Genre Kryptonite: Non-Celebrity Memoirs

This is not an I-hate-celebrity-memoirs-so-here’s-a-list-of-non-celebrity-memoirs post. I actually love celebrity memoirs, especially the audiobooks read by the celeb, but lately I’ve found myself on a hot-streak of reading excellent non-celebrity memoirs and realized there is something wonderful about reading someone’s memoir when I know nothing about them beforehand.

While I automatically reached for Alan Cumming, Amy Poehler, Shonda Rhime’s memoirs because I love what I already knew of them and wanted to hear more from them, non-celebrity memoirs give me the opportunity to get to know someone new where I don’t already know at least some of the events and the ending—i.e. their current life status.

My favorite memoirs always teach me something about life, myself, take me out of the world I know and into new ones, and either make me feel as if I was at a dinner party with a wonderful storyteller or leave me wanting to go to dinner with the author for more stories.

These are my recent favorites which I couldn’t shut-up about while I was reading them–or apparently after I was finished reading which is what made me realize non-celebrity memoirs are a genre kryptonite for me.

 

Alligator Candy a memoir by David KushnerAlligator Candy by David Kushner- I have a love/hate relationship with crime stories mostly because of the guilt I feel in being interested/fascinated by something that really happened to someone that deeply impacted their family/community. I had to stop watching Dateline when they started asking viewers to tweet who they thought the murderer was like it was a fictional fun murder mystery game. Alligator Candy does none of those gross/sensationalizing things.

This isn’t about the crime the way true-crime TV/books are presented, it isn’t told from that perspective. Having only been 4 at the time of his 11 year-old brother’s murder David Kushner tries to understand what he remembered at the time, and looks back at a life of trying to process the tragedy, while also in retrospection seeing how his family members each got through together, and alone, marked by two times in his life where he finally faced learning the actual events of the horrific murder.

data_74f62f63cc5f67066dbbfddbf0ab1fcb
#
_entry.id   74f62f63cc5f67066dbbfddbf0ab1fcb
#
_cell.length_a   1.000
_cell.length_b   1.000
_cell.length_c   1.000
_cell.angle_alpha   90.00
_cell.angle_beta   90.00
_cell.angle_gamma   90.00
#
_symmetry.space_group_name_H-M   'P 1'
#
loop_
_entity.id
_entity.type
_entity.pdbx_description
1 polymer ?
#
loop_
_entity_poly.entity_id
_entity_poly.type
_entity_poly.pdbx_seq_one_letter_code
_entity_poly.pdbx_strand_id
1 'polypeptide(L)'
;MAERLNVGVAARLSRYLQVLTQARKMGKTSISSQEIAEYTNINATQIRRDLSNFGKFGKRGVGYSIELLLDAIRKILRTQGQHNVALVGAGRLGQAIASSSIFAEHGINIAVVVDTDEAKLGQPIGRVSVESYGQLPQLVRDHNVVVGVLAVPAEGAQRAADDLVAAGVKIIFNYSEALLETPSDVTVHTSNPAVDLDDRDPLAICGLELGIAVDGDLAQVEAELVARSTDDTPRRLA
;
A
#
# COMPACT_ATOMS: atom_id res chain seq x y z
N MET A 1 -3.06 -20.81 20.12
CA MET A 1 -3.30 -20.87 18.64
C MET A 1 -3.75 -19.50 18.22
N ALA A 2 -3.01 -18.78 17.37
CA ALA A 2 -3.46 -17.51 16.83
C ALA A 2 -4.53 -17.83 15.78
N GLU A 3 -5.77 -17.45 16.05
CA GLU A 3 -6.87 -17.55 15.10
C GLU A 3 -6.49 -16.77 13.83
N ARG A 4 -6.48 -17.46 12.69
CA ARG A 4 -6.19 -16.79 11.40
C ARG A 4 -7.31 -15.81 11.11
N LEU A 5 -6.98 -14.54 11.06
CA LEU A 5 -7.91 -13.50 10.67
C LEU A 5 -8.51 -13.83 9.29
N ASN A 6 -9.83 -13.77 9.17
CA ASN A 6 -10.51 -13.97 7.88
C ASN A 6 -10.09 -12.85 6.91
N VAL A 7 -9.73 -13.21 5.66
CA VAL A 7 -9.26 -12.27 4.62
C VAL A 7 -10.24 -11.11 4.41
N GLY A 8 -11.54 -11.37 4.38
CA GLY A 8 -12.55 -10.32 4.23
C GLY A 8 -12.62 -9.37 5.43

If we read to understand, this is certainly a book to read involving tragedy and grief: while raw in parts, and gut-wrenching, it reminds you of the human spirit and the ability, with community, to survive.

 

The Prince of Los Cocuyos by Richard BlancoThe Prince of Los Cocuyos: A Miami Childhood by Richard Blanco- A wonderful coming of age story that I had to remind myself was a memoir and not a great YA. Richard Blanco’s childhood stories growing up in Miami are hilarious (his convincing his grandmother to host their first traditional Thanksgiving–which starts with her thawing the turkey in the backyard grass), and heartbreaking (his growing up being constantly told men are to behave like men and never appear feminine let alone be gay), while showing the tug-o-war he felt with accepting his family’s culture and pushing it away for the American way. From beginning to end this was an entertaining and full of heart look at growing-up Cuban-American in Miami. (If you’re wondering what a cocuyo is it’s a click beetle that has glowing green eyes. It’s Miami’s version of a firefly.)

 

The World in Flames A Black Boyhood in a White Supremacist Doomsday Cult by Jerald WalkerThe World in Flames: A Black Boyhood in a White Supremacist Doomsday Cult by Jerald Walker (Beacon Press, Sept. 6) – You couldn’t pay me not to read this book after I read the title. Not only did Jerald Walker grow up thinking he’d never see his twelfth birthday (enter the doomdsday part of the cult) but he also grew up black in a segregated cult meaning he couldn’t interact with any of the white members which was basically all of them. Usually when I read cult stuff there is a voice in my head that can’t understand how the members can’t see what is happening–generally a person making millions off of duping them–but in this case Walker’s parents were two people who’d been born sighted and due to separate childhood accidents had become blind and were fueled by the promise of sight to join and stay in the cult.